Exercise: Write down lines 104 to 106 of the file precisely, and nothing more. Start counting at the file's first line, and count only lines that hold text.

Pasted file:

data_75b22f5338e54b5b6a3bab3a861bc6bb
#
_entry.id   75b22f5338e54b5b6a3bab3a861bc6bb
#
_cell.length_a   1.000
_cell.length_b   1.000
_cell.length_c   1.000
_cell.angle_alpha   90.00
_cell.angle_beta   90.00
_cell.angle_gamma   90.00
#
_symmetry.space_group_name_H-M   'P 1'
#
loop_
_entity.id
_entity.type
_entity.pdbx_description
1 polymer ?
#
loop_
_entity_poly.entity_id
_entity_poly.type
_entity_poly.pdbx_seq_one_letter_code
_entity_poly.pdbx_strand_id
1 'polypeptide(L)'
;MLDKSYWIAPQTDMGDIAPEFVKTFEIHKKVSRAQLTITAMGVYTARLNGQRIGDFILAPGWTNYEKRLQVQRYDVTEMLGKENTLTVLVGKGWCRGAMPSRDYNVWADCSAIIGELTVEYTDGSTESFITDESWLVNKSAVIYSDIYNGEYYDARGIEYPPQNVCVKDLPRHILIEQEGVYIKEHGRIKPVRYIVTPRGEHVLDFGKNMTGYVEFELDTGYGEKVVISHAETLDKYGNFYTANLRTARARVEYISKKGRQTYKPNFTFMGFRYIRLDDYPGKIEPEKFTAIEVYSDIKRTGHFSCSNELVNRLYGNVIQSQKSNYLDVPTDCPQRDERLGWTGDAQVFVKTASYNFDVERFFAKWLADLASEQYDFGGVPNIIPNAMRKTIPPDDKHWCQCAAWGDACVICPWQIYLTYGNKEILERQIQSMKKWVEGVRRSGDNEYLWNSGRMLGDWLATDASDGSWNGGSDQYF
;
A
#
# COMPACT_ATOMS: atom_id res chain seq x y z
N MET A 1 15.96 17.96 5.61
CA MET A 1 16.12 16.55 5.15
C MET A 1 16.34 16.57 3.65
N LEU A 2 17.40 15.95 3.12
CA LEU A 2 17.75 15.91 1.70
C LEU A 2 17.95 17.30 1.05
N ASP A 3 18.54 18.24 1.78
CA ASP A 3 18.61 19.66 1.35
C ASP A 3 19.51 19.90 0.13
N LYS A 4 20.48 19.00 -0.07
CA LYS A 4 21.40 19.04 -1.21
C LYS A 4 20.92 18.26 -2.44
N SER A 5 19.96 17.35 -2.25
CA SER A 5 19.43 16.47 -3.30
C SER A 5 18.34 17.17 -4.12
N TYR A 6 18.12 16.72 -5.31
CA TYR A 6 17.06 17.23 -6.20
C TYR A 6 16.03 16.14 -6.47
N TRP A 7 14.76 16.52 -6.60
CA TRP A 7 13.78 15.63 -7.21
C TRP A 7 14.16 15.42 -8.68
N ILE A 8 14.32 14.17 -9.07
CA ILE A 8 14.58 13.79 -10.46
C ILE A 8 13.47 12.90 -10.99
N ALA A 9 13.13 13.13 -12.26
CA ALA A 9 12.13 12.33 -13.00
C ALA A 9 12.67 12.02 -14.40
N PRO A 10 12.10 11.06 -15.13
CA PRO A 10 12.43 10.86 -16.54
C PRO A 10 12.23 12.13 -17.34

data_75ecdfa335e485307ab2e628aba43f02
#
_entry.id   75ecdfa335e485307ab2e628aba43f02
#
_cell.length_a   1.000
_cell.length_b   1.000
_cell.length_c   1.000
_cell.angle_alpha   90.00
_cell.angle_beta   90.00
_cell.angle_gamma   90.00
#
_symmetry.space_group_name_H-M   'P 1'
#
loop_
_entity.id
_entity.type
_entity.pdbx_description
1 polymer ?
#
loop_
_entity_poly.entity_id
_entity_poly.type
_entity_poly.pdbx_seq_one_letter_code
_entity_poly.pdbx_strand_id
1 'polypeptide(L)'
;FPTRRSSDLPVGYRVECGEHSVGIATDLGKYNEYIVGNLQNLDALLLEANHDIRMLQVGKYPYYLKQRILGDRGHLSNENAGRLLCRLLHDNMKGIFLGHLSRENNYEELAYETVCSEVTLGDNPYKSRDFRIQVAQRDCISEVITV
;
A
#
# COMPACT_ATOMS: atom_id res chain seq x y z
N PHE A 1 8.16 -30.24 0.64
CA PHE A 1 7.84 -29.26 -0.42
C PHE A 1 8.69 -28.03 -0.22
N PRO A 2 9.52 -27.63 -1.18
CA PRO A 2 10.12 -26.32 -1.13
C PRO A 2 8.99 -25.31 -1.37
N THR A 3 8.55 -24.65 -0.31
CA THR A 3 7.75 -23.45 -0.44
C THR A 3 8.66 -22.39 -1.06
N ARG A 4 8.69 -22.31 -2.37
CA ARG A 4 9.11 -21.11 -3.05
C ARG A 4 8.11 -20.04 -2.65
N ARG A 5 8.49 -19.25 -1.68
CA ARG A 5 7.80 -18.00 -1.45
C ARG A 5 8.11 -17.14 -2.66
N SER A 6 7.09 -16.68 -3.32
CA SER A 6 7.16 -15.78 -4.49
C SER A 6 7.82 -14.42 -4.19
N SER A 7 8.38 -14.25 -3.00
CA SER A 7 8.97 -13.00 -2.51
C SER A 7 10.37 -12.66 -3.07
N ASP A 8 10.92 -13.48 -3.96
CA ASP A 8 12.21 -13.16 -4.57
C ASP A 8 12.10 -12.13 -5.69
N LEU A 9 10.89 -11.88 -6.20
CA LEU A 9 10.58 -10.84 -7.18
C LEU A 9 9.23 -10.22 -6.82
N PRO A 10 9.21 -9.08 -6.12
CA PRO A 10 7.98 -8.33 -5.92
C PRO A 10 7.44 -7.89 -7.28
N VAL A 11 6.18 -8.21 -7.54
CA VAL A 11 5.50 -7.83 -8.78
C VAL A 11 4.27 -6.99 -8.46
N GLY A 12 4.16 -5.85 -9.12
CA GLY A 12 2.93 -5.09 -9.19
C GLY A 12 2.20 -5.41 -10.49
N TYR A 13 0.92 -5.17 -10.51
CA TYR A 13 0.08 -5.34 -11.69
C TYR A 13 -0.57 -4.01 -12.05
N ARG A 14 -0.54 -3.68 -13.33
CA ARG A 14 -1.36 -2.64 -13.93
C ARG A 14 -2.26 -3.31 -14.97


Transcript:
CA ARG A 5 7.80 -18.00 -1.45
C ARG A 5 8.11 -17.14 -2.66
N SER A 6 7.09 -16.68 -3.32